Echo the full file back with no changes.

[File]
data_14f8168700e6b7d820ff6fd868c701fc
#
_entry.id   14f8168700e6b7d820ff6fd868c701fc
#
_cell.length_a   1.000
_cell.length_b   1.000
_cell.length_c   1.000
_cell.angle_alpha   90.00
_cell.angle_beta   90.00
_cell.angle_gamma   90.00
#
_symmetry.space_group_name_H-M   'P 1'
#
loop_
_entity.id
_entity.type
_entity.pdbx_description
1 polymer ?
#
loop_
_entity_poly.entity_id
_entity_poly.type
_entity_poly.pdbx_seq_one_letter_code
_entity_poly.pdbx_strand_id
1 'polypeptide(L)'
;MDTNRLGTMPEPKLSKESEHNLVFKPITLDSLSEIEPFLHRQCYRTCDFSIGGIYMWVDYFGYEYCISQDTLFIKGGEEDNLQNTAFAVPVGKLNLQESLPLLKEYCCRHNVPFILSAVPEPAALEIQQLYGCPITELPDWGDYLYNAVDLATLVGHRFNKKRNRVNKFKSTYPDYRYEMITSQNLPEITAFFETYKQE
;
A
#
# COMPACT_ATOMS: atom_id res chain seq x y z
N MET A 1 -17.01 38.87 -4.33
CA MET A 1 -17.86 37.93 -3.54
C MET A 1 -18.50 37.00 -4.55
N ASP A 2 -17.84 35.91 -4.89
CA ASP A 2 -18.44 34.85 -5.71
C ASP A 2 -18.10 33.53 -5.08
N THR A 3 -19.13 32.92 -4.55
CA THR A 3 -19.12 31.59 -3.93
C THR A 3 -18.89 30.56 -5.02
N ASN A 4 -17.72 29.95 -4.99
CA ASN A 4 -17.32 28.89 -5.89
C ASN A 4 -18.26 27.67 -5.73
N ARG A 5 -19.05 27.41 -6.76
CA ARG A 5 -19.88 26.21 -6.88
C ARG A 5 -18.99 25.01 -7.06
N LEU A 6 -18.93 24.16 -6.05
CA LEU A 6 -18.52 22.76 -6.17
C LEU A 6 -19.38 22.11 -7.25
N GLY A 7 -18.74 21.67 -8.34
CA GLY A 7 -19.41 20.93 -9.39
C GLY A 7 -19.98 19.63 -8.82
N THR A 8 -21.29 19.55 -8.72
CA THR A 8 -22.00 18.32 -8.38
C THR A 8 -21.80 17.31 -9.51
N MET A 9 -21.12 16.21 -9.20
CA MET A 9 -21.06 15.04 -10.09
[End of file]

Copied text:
data_14f8168700e6b7d820ff6fd868c701fc
#
_entry.id   14f8168700e6b7d820ff6fd868c701fc
#
_cell.length_a   1.000
_cell.length_b   1.000
_cell.length_c   1.000
_cell.angle_alpha   90.00
_cell.angle_beta   90.00
_cell.angle_gamma   90.00
#
_symmetry.space_group_name_H-M   'P 1'
#
loop_
_entity.id
_entity.type
_entity.pdbx_description
1 polymer ?
#
loop_
_entity_poly.entity_id
_entity_poly.type
_entity_poly.pdbx_seq_one_letter_code
_entity_poly.pdbx_strand_id
1 'polypeptide(L)'
;MDTNRLGTMPEPKLSKESEHNLVFKPITLDSLSEIEPFLHRQCYRTCDFSIGGIYMWVDYFGYEYCISQDTLFIKGGEEDNLQNTAFAVPVGKLNLQESLPLLKEYCCRHNVPFILSAVPEPAALEIQQLYGCPITELPDWGDYLYNAVDLATLVGHRFNKKRNRVNKFKSTYPDYRYEMITSQNLPEITAFFETYKQE
;
A
#
# COMPACT_ATOMS: atom_id res chain seq x y z
N MET A 1 -17.01 38.87 -4.33
CA MET A 1 -17.86 37.93 -3.54
C MET A 1 -18.50 37.00 -4.55
N ASP A 2 -17.84 35.91 -4.89
CA ASP A 2 -18.44 34.85 -5.71
C ASP A 2 -18.10 33.53 -5.08
N THR A 3 -19.13 32.92 -4.55
CA THR A 3 -19.12 31.59 -3.93
C THR A 3 -18.89 30.56 -5.02
N ASN A 4 -17.72 29.95 -4.99
CA ASN A 4 -17.32 28.89 -5.89
C ASN A 4 -18.26 27.67 -5.73
N ARG A 5 -19.05 27.41 -6.76
CA ARG A 5 -19.88 26.21 -6.88
C ARG A 5 -18.99 25.01 -7.06
N LEU A 6 -18.93 24.16 -6.05
CA LEU A 6 -18.52 22.76 -6.17
C LEU A 6 -19.38 22.11 -7.25
N GLY A 7 -18.74 21.67 -8.34
CA GLY A 7 -19.41 20.93 -9.39
C GLY A 7 -19.98 19.63 -8.82
N THR A 8 -21.29 19.55 -8.72
CA THR A 8 -22.00 18.32 -8.38
C THR A 8 -21.80 17.31 -9.51
N MET A 9 -21.12 16.21 -9.20
CA MET A 9 -21.06 15.04 -10.09